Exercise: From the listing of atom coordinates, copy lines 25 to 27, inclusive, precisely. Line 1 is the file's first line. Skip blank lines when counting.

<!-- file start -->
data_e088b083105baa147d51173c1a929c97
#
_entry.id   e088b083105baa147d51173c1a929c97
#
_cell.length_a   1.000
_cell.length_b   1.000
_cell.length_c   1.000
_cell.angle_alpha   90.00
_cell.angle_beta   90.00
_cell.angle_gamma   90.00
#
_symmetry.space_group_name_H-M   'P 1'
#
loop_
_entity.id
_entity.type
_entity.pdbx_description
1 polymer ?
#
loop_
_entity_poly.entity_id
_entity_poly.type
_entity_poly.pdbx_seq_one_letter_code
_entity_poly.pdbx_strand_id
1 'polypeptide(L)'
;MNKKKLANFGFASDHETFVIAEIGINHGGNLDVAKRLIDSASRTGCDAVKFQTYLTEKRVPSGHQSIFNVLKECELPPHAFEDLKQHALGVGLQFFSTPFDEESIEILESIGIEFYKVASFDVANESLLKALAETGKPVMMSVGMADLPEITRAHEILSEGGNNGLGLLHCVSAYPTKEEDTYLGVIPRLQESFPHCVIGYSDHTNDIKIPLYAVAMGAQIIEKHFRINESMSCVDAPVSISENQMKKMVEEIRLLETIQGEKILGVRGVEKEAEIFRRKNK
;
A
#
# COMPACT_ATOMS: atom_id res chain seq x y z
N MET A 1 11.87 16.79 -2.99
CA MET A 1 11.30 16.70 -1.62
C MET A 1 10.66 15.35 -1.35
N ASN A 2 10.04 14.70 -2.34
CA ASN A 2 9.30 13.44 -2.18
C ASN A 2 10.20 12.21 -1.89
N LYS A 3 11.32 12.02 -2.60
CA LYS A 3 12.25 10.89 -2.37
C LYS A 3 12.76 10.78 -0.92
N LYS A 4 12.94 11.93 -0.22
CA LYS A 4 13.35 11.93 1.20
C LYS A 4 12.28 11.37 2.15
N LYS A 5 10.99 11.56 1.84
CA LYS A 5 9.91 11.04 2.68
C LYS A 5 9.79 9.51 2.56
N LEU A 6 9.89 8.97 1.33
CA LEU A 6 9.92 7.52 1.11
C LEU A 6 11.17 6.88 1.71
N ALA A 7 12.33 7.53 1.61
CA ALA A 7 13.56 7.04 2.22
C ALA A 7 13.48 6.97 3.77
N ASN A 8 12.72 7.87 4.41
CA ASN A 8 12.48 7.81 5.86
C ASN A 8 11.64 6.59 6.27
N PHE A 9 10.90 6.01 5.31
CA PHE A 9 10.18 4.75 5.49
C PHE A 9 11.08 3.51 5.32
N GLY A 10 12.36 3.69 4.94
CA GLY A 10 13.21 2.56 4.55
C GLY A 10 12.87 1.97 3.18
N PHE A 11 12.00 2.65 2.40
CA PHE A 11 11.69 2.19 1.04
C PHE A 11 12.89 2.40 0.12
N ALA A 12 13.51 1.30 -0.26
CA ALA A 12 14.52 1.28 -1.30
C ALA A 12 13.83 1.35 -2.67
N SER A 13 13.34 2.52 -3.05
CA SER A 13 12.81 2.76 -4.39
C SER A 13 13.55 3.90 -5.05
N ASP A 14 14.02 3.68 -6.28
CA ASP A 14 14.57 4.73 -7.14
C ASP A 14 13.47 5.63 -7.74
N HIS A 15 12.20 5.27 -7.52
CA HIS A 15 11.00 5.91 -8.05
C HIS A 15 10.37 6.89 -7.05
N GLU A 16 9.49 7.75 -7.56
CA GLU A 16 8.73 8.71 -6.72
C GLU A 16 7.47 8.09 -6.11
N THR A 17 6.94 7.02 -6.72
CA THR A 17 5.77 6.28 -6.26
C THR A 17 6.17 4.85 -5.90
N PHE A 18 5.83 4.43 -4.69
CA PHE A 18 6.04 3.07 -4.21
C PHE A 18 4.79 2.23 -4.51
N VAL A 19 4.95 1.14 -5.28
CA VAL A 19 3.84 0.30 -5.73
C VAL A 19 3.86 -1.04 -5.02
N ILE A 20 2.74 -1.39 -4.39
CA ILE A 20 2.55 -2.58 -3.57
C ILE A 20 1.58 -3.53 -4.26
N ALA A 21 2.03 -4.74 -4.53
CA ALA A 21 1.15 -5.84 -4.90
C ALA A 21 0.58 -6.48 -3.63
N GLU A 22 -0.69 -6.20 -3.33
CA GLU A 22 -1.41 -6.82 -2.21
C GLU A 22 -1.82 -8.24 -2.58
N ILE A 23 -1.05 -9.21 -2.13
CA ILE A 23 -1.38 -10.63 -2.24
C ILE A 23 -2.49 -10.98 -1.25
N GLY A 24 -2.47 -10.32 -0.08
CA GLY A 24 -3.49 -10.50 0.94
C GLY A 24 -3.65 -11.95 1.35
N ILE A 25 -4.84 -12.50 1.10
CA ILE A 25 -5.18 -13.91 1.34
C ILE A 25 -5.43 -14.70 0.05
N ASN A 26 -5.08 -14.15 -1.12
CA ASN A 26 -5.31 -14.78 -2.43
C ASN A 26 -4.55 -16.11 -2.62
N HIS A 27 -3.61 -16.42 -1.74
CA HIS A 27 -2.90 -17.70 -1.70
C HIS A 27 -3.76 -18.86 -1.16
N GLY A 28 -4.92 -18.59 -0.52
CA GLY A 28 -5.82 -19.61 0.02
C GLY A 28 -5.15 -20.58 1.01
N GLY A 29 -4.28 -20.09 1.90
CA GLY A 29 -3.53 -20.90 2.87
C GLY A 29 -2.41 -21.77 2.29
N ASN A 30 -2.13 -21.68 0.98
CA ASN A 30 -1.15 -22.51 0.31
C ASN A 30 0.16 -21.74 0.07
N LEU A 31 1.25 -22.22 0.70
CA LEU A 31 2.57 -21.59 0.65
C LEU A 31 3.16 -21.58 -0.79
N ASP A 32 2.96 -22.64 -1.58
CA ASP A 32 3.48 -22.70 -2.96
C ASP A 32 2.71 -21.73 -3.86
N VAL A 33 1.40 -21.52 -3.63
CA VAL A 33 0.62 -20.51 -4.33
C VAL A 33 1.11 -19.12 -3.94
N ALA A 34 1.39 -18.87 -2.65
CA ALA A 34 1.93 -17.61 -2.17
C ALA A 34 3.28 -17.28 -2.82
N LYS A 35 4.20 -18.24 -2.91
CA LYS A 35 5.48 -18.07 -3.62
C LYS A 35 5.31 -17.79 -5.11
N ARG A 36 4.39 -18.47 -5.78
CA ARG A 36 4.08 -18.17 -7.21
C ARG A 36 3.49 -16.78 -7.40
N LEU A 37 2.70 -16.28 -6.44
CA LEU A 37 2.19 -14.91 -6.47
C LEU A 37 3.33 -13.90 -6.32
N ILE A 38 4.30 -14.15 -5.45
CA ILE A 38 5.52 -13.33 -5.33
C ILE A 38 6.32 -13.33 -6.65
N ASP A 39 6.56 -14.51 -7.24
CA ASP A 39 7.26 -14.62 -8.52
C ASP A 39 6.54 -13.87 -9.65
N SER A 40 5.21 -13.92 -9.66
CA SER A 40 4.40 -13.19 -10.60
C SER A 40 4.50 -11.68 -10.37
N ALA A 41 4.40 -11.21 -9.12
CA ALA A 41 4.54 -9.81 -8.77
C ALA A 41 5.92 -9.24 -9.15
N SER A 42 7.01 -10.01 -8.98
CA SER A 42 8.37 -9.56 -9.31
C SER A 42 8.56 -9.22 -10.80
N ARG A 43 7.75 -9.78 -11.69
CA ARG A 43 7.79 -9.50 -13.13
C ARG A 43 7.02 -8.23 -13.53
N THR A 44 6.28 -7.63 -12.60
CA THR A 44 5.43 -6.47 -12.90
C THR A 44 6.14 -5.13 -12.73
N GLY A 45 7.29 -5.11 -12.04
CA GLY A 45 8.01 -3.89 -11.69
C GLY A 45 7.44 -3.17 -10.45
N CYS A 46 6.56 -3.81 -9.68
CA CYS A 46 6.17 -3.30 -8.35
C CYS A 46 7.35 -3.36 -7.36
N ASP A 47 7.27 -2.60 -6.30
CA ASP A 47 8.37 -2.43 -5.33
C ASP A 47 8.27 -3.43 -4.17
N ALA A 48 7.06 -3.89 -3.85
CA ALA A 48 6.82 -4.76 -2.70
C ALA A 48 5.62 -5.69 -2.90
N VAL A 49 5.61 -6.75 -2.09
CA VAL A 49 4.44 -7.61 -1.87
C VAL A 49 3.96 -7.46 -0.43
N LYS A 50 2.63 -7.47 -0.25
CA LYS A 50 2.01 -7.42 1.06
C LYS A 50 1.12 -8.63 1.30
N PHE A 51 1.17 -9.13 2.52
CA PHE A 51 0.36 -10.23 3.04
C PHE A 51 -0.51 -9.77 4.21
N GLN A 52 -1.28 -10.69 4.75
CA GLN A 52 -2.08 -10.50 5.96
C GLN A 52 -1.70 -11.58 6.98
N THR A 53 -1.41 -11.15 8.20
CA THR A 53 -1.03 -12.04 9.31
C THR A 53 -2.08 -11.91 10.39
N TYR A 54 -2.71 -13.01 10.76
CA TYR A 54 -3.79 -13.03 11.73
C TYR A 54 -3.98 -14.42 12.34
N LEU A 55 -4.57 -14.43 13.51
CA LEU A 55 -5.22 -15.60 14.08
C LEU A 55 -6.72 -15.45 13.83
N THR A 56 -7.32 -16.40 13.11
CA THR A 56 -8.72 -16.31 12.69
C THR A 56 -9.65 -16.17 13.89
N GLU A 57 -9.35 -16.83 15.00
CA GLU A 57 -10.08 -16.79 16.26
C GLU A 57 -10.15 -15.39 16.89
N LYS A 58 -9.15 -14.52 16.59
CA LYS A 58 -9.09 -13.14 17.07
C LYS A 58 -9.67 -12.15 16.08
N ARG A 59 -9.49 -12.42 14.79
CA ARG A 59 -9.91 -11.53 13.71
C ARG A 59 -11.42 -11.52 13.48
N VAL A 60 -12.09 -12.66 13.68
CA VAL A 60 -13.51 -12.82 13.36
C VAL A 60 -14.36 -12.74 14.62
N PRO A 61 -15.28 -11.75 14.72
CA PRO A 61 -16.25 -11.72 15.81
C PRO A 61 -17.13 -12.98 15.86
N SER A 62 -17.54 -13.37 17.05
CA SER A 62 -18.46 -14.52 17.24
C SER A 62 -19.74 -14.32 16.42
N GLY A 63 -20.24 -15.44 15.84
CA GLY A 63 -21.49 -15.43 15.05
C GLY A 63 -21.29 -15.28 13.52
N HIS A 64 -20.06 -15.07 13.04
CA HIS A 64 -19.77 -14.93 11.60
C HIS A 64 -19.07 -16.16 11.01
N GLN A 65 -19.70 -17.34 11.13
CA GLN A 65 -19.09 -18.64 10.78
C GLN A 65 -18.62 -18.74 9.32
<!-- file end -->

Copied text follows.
1 'polypeptide(L)'
;MNKKKLANFGFASDHETFVIAEIGINHGGNLDVAKRLIDSASRTGCDAVKFQTYLTEKRVPSGHQSIFNVLKECELPPHAFEDLKQHALGVGLQFFSTPFDEESIEILESIGIEFYKVASFDVANESLLKALAETGKPVMMSVGMADLPEITRAHEILSEGGNNGLGLLHCVSAYPTKEEDTYLGVIPRLQESFPHCVIGYSDHTNDIKIPLYAVAMGAQIIEKHFRINESMSCVDAPVSISENQMKKMVEEIRLLETIQGEKILGVRGVEKEAEIFRRKNK
;